specmatic stub service.yaml
Loading service.yaml
Stub server is running on http://0.0.0.0:9000. Ctrl + C to stop.

Once the stub server is running you can verify the API by accessing it through Postman, Chrome, Curl etc. to see the response.

curl http://localhost:9000/pets/123
{
    "id": 864,
    "name": "VRIQA",
    "type": "KPNDQ",
    "status": 990
}

The response contains auto-generated values that adhere to the data type defined in the contract. In above output petid “864” is generated by specmatic and will vary with every execution. If you would like to control the value that is being returned you can setup stub / canned responses.

  • Create a folder named service_data in the same folder as your service.yaml file (_data suffix is a naming convention that tell Specmatic to look for canned responses in that directory)
  • Create a json file with the name scooby.json and add below contents to it
{
    "http-request": {
        "path": "/pets/1",
        "method": "GET"
    },
    "http-response": {
        "status": 200,
        "body": {
            "id": 1,
            "name": "Scooby",
            "type": "Golden Retriever",
            "status": "Adopted"
        },
        "status-text": "OK"
    }
}

Now let us run the stub command again.

specmatic stub service.yaml

This time you should see Specmatic load your canned response file also.

Loading service.yaml
  Loading stub expectations from /<dir with service.yaml>/service_data
  Reading the following stub files:
    /<dir with service.yaml>/service_data/scooby.json
Stub server is running on http://0.0.0.0:9000. Ctrl + C to stop.

And let us now run the curl command.

curl http://localhost:9000/pets/1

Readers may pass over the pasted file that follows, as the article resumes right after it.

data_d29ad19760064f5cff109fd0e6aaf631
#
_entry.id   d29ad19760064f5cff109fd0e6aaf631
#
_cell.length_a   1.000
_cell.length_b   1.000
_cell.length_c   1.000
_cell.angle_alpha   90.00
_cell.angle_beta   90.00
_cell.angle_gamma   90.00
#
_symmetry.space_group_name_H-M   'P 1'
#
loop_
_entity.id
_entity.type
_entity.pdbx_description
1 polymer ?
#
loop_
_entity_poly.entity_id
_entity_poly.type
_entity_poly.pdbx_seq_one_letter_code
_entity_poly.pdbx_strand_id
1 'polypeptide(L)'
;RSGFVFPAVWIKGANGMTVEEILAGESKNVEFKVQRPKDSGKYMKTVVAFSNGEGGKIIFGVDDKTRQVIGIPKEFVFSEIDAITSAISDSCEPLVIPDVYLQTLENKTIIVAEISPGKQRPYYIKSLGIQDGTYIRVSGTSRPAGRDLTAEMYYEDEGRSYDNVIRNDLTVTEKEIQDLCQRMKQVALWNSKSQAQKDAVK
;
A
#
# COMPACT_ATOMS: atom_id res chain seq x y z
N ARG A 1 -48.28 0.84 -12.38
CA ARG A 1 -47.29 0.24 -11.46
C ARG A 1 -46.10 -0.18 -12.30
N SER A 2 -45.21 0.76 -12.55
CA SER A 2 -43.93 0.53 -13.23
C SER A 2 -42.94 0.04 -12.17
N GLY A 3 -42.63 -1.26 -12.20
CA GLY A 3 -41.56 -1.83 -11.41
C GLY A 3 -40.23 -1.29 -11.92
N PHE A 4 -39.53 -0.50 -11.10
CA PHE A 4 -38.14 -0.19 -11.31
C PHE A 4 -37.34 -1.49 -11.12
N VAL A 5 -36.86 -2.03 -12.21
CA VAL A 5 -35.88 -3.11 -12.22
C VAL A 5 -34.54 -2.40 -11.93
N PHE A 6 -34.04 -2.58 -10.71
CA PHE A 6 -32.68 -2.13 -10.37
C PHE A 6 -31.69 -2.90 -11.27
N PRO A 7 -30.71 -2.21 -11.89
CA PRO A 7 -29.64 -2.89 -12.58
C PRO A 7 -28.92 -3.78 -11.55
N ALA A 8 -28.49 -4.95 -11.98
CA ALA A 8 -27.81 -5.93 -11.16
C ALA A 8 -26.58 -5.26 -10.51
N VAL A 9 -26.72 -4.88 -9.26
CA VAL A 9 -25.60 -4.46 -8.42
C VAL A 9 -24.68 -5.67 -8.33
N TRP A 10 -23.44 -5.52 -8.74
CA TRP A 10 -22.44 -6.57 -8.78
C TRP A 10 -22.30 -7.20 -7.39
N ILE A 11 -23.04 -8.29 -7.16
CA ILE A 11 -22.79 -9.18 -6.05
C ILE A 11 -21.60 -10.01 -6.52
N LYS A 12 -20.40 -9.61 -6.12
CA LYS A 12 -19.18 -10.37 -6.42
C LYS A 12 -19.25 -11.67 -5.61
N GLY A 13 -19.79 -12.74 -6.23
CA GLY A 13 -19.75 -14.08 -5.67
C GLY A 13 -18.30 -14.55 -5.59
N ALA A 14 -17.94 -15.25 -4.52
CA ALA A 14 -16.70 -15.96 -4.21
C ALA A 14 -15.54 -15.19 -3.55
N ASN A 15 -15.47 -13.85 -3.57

{
    "id": 1,
    "name": "Scooby",
    "type": "Golden Retriever",
    "status": "Adopted"
}

Specmatic will now return your canned response for petId 1. For any other petId it will continue to return generated values.

So what is so smart about Specmatic Smart Mocks.

Let us try a few experiments. Remove the “status” field in scooby.json and run the stub command again.

specmatic stub service.yaml
Loading service.yaml
  Loading stub expectations from /<dir with service.yaml>/service_data
  Reading the following stub files:
    /<dir with service.yaml>/service_data/scooby.json
  /<dir with service.yaml>/service_data/scooby.json didnt match service.yaml
    Error from contract service.yaml

      In scenario Should be able to get a pet by petId. Response: Should be able to get a pet by petId
      API: GET /pets/(petid:number) -> 200

        >> RESPONSE.BODY.status

           Key named status in the contract was not found in the stub
Stub server is running on http://0.0.0.0:9000. Ctrl + C to stop.

Specmatic rejects the expectation / canned response since it is not in line with the OpenAPI Specification.

To know more about smart mocks please refer to below video demos

We can now start consumer development against this stub without any dependency on the real API.

Stubbing / Smart Mocks in detail